2. The next stop is a personal favourite of mine specializing in brass items, mostly lights and lanterns, however they do carry other brass items such as plates, coffee pots, etc. Every piece is gorgeous and locally made, no imports here! The store is owned by a family who have been there for a very long time through generations and continue to provide amazing pieces that would light up (pun definitely intended!) any home or office. The pieces are made of brass which was the go to metal for home decor not too long ago but has since been taken over by cheaper metals that tend to rust over time and plastic. Brass, with delicate care, will last generations. Stop by and take a look at their work and buy a new lantern to set on your table for a fresh and classic look! The store is located in the heart of Kibokoni, down the road where Barka Restaurant is.  

3. These side of the road spots close to Biashara St. sell clay pots and incense burners as well as weaved items such as baskets and weaved rugs called janvi. All items are locally made and the women who sell them are very sweet and a pleasure to speak with. This is as local as you can get as most of the items traditionally were used all the time, are hardly used anymore being replaced with synthetic fibre carpets and boxes. The pots sold can be used to cook or to add as decor to give an organic feel to your home.

5 Things to Do After Iftar in Mombasa

Ramadan is upon us on the sunny island of Mombasa and with it comes the long nights filled with prayer, old town adorned in lights, and delicious street food being sold almost in every corner right before the break of the fast. The maghrib prayer -that is the prayer at sunset- is the call for the fasters to finally eat to their hearts content. What do Mombasans do after? Find below 5 things to do after iftar, or the break of the fast, during Ramadan.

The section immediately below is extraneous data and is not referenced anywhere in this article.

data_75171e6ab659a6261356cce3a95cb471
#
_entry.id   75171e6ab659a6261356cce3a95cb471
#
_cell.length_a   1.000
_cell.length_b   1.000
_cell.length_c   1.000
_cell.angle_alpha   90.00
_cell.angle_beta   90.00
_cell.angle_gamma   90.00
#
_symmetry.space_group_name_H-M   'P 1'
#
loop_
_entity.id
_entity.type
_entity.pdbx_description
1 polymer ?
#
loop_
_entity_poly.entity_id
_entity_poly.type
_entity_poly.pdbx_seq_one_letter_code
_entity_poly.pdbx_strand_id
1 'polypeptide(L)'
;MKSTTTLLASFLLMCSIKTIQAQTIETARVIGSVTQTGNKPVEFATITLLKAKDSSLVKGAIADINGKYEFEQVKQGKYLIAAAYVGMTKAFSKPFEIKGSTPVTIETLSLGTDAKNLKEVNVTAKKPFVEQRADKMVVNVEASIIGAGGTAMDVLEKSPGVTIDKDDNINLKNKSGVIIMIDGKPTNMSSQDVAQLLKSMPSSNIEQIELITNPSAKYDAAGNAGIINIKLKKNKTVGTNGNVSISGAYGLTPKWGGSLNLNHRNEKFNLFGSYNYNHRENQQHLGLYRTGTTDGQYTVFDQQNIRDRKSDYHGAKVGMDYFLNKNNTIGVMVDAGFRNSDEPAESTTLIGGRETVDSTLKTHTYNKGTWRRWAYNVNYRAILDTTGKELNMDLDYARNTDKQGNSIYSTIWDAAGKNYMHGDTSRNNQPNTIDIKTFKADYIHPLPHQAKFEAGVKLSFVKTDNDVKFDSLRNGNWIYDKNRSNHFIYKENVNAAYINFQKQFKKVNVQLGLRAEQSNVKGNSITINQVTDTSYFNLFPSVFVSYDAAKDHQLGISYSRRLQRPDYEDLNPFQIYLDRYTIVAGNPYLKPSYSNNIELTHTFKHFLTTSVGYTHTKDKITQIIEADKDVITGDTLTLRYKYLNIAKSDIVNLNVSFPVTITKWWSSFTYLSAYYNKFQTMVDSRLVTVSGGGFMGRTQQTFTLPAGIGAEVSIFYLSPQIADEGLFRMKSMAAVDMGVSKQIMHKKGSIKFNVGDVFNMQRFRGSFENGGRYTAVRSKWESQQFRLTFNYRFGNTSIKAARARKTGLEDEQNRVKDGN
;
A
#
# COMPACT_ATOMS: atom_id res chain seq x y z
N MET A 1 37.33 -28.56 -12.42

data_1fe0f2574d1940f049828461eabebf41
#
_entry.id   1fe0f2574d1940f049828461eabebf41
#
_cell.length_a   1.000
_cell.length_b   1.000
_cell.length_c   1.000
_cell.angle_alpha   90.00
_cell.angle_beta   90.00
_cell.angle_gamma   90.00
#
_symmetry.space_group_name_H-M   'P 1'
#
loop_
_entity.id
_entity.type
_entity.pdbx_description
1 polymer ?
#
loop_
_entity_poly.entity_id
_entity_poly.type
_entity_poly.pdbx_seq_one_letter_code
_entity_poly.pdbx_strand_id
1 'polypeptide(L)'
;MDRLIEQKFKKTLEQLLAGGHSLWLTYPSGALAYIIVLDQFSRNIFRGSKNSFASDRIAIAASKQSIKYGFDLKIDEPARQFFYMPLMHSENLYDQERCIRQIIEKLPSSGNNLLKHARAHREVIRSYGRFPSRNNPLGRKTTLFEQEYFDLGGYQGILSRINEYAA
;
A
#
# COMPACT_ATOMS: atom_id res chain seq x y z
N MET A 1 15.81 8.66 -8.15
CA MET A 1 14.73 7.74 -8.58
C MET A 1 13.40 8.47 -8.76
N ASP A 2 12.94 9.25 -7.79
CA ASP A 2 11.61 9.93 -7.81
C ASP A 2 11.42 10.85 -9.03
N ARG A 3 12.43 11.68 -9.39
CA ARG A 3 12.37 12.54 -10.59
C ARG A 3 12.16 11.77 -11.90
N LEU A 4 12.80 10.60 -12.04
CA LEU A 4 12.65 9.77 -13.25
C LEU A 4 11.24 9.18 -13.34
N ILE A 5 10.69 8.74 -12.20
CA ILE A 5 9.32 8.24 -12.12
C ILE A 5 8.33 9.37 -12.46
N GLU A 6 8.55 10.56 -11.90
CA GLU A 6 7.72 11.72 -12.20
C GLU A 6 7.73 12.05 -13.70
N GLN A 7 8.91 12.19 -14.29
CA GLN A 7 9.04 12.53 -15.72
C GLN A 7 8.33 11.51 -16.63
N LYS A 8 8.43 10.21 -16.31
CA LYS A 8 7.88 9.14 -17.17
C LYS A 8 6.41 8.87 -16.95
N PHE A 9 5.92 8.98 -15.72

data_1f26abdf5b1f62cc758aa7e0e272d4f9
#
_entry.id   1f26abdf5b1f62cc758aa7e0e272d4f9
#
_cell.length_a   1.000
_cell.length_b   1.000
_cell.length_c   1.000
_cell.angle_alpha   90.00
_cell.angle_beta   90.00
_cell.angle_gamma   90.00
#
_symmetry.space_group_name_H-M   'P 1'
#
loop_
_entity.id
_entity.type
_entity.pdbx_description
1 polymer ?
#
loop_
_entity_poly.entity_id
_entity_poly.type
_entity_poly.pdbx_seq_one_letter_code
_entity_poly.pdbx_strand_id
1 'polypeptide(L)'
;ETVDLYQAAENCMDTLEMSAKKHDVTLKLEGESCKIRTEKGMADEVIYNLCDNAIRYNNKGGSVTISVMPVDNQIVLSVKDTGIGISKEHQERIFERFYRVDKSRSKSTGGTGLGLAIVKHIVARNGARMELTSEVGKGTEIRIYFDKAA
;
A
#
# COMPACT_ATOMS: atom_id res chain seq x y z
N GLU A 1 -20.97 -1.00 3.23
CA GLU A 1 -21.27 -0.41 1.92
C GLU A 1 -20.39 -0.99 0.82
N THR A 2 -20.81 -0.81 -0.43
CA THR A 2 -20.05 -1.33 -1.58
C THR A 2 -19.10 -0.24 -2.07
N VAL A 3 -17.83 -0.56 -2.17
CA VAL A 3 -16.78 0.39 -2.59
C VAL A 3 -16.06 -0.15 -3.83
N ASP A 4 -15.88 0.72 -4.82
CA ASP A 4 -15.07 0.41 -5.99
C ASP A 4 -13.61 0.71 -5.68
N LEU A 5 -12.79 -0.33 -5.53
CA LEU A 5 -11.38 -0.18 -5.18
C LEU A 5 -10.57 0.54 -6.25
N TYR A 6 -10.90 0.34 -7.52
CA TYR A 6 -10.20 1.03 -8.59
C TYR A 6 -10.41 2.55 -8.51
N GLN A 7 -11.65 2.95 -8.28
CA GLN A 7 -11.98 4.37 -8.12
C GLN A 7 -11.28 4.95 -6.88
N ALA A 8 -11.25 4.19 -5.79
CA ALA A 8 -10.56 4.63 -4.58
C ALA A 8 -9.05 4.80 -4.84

1. Get a shawarma or mishkaki

After almost 12 hours of a full fast, you work up a bit of an appetite. Take a walk through out the streets after the breaking of the fast and you’ll see people lined up in little corner kiosks where they sell mishkaki or shawarma to make sure your tummy is filled up for the next days fast. A crowd favorite is at Makadara: famous for their succulent pieces of flavorful mishkaki you can never go wrong with this local favorite.

2. Drink a cool refreshing falooda

A warm balmy night in Mombasa during Ramadan is incomplete without a drink of falooda – an ice cream shake made with fruits, or other ingredients, vermicelli, chia seeds, milk or avocado. It’s a classic and has been around for ages in Mombasa. A crowd favorite is Azad Ice Cream where they offer the classic falooda and modern takes of the falooda with flavors featuring your favorite chocolate bars – twix, snickers, the works. Delicious!

3. Take a stroll around Old Town

Ramadan is beaming with life at night when people rush to catch extra prayers, catch up with friends, or just walk off all the food eaten at sunset. From Makadara on wards, the lights are up and it’s a pleasant vibe to just take in the characteristic beauty of Old Town. Meet up with some friends and get a smoothie on the way and enjoy the melodic prayers booming from the mosques speakers nearby.

4. Visit a historical mosque

Prayers are an important part of Ramadan as this is the time for Muslims to really work hard and get as much prayers and charity as they can get in this month. Every mosque will have Taraweeh prayers (Voluntary night prayers) and recite the Quran during the prayers. Don’t be shy and take a look inside, but you’ll have to hurry, the mosques fill up fast!

5. Friendly game of Keram, or cards

Keram is a game which consists of a large smooth board with chips that you hit with your fingers that slide to the goals on each corner of the board. It’s a game played in India, the Middle East, and found its way (through colonization and Arab influence) to little ole Mombasa. It’s a game played often during Ramadan as a way to pass time during the fasting hours and to relax after the break. If you take a walk in Old Town and go really deep in the winding alley ways, you’ll see neighbors playing a friendly game and maybe a small crowd of children eagerly cheering them on. Ask to join in and try it out, but be warned! It’s a lot harder than it looks!